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Title: Time for crops : an exploration of circadian variation in model and crop plant species
Author: Rees, Hannah
Awarding Body: University of Liverpool
Current Institution: University of Liverpool
Date of Award: 2020
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Plants with circadian rhythms which are synchronised to their surrounding environments have a well described fitness advantage. Optimising circadian rhythms to fit local conditions has the potential to affect crop productivity, plant health and resource use efficiency. A rising global population and changing climate mean that these factors are becoming increasingly important. Compared to our understanding of other variables affecting plant growth and yields, circadian variation in crop panels is a relatively untapped source of phenotypic variation. Delayed fluorescence (DF) is an intrinsic property of all photosynthetic material, oscillating with a ~24h period controlled by the circadian clock. It has an advantage over other circadian assays in that it requires no prior genetic modification and works well in monocot species which don’t display robust leaf-movement rhythms. In this project, DF imaging was applied as a tool for circadian phenotyping in wheat, Brassica and Arabidopsis. As part of the process, a high throughput, reliable assay was developed specific to detached leaves of either Brassica or wheat. Several factors which contribute to circadian trait variation were examined and demonstrate species- specific differences in optimum DF imaging settings. DF imaging was used to quantify population level circadian variation for two diverse plant panels; 64 cultivars from a Brassica cultivar set and 191 Arabidopsis accessions from across a broad latitudinal range in Sweden. Putative loci associated with this variation were identified using genome wide association mapping. For the Swedish Arabidopsis population, factors contributing to variation in period length in this region were examined, including geography and population sub-structure. This work lends support to the idea that circadian variation exists in wild populations and is likely to provide a competitive advantage in nature. With the robust DF imaging method, circadian phenotypic diversity in domesticated crops can now be examined. It is my hope that this work will facilitate future research into why this diversity has been selected and whether accurate and robust circadian rhythmicity is an important agricultural trait.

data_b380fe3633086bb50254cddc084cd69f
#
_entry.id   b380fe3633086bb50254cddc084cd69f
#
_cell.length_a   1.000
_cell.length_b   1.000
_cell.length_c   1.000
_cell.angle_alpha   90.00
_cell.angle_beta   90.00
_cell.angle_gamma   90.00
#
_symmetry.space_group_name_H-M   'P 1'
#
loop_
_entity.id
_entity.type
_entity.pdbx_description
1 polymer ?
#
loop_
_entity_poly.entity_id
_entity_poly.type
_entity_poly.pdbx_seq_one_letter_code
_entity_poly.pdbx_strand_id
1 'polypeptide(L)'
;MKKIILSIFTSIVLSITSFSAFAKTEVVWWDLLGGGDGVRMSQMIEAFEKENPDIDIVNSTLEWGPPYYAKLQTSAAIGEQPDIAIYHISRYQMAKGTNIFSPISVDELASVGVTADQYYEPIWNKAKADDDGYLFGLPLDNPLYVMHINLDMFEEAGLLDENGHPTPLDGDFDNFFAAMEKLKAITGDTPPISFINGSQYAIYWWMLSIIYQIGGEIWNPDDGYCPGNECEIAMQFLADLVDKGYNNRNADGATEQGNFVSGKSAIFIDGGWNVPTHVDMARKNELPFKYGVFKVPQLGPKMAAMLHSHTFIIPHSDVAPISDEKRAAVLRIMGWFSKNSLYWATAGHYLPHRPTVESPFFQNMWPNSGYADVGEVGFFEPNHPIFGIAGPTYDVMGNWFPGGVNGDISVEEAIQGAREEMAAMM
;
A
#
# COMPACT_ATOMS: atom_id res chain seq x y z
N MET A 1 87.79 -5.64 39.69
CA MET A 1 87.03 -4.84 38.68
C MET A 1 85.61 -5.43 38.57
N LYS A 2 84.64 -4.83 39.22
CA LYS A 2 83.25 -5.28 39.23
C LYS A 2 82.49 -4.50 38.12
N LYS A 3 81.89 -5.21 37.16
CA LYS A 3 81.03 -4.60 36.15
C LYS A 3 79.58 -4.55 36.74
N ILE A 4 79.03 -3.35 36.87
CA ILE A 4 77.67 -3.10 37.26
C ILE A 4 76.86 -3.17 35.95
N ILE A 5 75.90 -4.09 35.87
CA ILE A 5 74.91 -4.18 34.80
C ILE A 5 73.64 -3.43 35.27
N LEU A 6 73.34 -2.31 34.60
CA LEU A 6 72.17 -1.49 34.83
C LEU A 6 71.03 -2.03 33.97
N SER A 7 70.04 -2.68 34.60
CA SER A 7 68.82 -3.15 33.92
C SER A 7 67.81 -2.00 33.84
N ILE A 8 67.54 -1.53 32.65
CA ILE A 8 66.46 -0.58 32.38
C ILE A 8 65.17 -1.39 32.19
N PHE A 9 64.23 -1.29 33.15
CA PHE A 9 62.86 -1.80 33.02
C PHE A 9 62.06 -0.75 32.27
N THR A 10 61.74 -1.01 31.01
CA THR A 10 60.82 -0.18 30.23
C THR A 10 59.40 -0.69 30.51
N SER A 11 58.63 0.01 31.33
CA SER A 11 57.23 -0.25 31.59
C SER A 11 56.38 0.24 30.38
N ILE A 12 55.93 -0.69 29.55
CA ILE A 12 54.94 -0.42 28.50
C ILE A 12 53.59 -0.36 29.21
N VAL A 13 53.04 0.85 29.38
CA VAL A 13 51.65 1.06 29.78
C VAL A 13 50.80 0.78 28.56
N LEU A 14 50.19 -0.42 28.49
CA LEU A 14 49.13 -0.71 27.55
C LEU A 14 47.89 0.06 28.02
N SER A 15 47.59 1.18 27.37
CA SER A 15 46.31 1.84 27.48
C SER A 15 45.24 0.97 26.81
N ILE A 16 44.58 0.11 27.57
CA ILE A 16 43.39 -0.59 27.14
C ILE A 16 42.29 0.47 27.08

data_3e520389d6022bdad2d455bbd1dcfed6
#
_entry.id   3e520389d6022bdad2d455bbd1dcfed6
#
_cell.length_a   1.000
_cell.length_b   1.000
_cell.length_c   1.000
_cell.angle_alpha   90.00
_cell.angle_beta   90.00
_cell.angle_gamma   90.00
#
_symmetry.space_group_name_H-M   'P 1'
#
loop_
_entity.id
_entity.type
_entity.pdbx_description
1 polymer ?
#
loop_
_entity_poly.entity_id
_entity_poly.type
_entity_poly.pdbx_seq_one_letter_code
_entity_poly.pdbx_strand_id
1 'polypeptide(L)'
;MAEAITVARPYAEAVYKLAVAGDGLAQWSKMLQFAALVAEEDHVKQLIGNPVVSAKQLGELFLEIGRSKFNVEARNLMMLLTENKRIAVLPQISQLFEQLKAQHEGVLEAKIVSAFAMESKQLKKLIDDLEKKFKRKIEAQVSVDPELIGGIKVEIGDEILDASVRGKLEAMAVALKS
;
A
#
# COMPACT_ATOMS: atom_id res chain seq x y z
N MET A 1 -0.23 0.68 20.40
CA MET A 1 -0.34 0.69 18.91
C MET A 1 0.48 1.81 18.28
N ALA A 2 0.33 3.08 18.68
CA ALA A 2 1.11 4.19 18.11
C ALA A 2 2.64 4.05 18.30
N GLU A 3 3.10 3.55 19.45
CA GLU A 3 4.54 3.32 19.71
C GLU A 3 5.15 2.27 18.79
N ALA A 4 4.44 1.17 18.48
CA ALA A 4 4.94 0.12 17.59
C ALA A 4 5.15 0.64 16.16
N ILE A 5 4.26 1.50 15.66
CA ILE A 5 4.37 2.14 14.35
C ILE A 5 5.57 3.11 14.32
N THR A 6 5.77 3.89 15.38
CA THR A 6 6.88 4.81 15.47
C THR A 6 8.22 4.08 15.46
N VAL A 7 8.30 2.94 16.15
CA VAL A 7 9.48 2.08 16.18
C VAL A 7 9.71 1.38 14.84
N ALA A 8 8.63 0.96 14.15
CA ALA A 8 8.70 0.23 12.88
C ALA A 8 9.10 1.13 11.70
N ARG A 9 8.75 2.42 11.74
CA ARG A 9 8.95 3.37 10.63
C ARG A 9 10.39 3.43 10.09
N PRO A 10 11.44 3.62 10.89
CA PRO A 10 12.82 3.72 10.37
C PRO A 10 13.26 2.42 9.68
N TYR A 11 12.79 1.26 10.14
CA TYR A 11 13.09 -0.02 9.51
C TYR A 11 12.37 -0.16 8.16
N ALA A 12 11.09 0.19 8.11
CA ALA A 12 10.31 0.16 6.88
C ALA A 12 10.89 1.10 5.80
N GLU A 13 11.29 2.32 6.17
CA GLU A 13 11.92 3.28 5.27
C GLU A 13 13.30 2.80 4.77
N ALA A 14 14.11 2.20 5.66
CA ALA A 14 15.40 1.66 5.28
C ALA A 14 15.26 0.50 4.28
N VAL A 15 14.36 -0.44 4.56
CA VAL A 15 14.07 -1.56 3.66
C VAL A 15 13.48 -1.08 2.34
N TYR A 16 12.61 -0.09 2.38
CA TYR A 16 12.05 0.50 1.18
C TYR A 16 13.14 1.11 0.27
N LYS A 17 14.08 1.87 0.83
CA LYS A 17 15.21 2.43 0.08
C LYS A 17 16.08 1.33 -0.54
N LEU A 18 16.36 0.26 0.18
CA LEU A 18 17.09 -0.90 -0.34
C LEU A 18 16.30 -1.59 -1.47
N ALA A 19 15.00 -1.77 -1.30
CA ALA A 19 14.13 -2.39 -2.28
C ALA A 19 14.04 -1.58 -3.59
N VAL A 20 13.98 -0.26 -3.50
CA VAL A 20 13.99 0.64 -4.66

Supervisor: Not available Sponsor: Not available
Qualification Name: Thesis (Ph.D.) Qualification Level: Doctoral